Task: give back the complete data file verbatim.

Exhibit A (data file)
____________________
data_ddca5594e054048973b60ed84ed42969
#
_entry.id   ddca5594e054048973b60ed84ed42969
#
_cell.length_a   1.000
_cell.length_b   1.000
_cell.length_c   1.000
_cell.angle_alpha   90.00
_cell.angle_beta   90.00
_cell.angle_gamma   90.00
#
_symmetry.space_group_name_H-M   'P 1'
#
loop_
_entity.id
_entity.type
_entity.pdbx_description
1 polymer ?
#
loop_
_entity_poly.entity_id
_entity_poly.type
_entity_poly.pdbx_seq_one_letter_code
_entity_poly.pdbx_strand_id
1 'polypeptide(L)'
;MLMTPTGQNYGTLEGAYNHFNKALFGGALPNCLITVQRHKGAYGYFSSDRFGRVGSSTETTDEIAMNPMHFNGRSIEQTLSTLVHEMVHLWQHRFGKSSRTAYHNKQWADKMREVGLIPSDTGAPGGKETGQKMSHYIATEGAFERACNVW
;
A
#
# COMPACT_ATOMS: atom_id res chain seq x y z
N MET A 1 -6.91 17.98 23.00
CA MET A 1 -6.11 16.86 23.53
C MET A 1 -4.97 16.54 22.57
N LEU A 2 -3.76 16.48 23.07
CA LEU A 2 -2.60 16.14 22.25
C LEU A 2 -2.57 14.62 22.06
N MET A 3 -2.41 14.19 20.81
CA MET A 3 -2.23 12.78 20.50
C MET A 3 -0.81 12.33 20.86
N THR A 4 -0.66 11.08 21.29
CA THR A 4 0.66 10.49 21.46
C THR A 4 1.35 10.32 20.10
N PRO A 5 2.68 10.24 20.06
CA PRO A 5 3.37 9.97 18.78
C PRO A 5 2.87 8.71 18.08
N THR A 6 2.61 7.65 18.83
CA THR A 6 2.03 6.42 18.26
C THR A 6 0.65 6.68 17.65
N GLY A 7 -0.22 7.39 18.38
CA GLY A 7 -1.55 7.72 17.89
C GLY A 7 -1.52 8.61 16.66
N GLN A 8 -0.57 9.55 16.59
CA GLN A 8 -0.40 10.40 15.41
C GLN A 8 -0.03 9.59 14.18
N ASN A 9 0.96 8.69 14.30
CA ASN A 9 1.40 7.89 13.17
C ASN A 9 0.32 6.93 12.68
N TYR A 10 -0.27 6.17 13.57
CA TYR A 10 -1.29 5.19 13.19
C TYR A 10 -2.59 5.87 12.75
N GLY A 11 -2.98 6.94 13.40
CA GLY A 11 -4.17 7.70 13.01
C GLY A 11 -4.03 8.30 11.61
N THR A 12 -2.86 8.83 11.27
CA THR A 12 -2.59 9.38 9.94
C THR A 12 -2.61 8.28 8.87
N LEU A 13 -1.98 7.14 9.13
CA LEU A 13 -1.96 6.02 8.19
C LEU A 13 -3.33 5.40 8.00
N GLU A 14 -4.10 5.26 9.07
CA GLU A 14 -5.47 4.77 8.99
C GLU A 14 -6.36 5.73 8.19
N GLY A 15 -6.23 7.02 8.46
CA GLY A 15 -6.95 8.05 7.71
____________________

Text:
data_ddca5594e054048973b60ed84ed42969
#
_entry.id   ddca5594e054048973b60ed84ed42969
#
_cell.length_a   1.000
_cell.length_b   1.000
_cell.length_c   1.000
_cell.angle_alpha   90.00
_cell.angle_beta   90.00
_cell.angle_gamma   90.00
#
_symmetry.space_group_name_H-M   'P 1'
#
loop_
_entity.id
_entity.type
_entity.pdbx_description
1 polymer ?
#
loop_
_entity_poly.entity_id
_entity_poly.type
_entity_poly.pdbx_seq_one_letter_code
_entity_poly.pdbx_strand_id
1 'polypeptide(L)'
;MLMTPTGQNYGTLEGAYNHFNKALFGGALPNCLITVQRHKGAYGYFSSDRFGRVGSSTETTDEIAMNPMHFNGRSIEQTLSTLVHEMVHLWQHRFGKSSRTAYHNKQWADKMREVGLIPSDTGAPGGKETGQKMSHYIATEGAFERACNVW
;
A
#
# COMPACT_ATOMS: atom_id res chain seq x y z
N MET A 1 -6.91 17.98 23.00
CA MET A 1 -6.11 16.86 23.53
C MET A 1 -4.97 16.54 22.57
N LEU A 2 -3.76 16.48 23.07
CA LEU A 2 -2.60 16.14 22.25
C LEU A 2 -2.57 14.62 22.06
N MET A 3 -2.41 14.19 20.81
CA MET A 3 -2.23 12.78 20.50
C MET A 3 -0.81 12.33 20.86
N THR A 4 -0.66 11.08 21.29
CA THR A 4 0.66 10.49 21.46
C THR A 4 1.35 10.32 20.10
N PRO A 5 2.68 10.24 20.06
CA PRO A 5 3.37 9.97 18.78
C PRO A 5 2.87 8.71 18.08
N THR A 6 2.61 7.65 18.83
CA THR A 6 2.03 6.42 18.26
C THR A 6 0.65 6.68 17.65
N GLY A 7 -0.22 7.39 18.38
CA GLY A 7 -1.55 7.72 17.89
C GLY A 7 -1.52 8.61 16.66
N GLN A 8 -0.57 9.55 16.59
CA GLN A 8 -0.40 10.40 15.41
C GLN A 8 -0.03 9.59 14.18
N ASN A 9 0.96 8.69 14.30
CA ASN A 9 1.40 7.89 13.17
C ASN A 9 0.32 6.93 12.68
N TYR A 10 -0.27 6.17 13.57
CA TYR A 10 -1.29 5.19 13.19
C TYR A 10 -2.59 5.87 12.75
N GLY A 11 -2.98 6.94 13.40
CA GLY A 11 -4.17 7.70 13.01
C GLY A 11 -4.03 8.30 11.61
N THR A 12 -2.86 8.83 11.27
CA THR A 12 -2.59 9.38 9.94
C THR A 12 -2.61 8.28 8.87
N LEU A 13 -1.98 7.14 9.13
CA LEU A 13 -1.96 6.02 8.19
C LEU A 13 -3.33 5.40 8.00
N GLU A 14 -4.10 5.26 9.07
CA GLU A 14 -5.47 4.77 8.99
C GLU A 14 -6.36 5.73 8.19
N GLY A 15 -6.23 7.02 8.46
CA GLY A 15 -6.95 8.05 7.71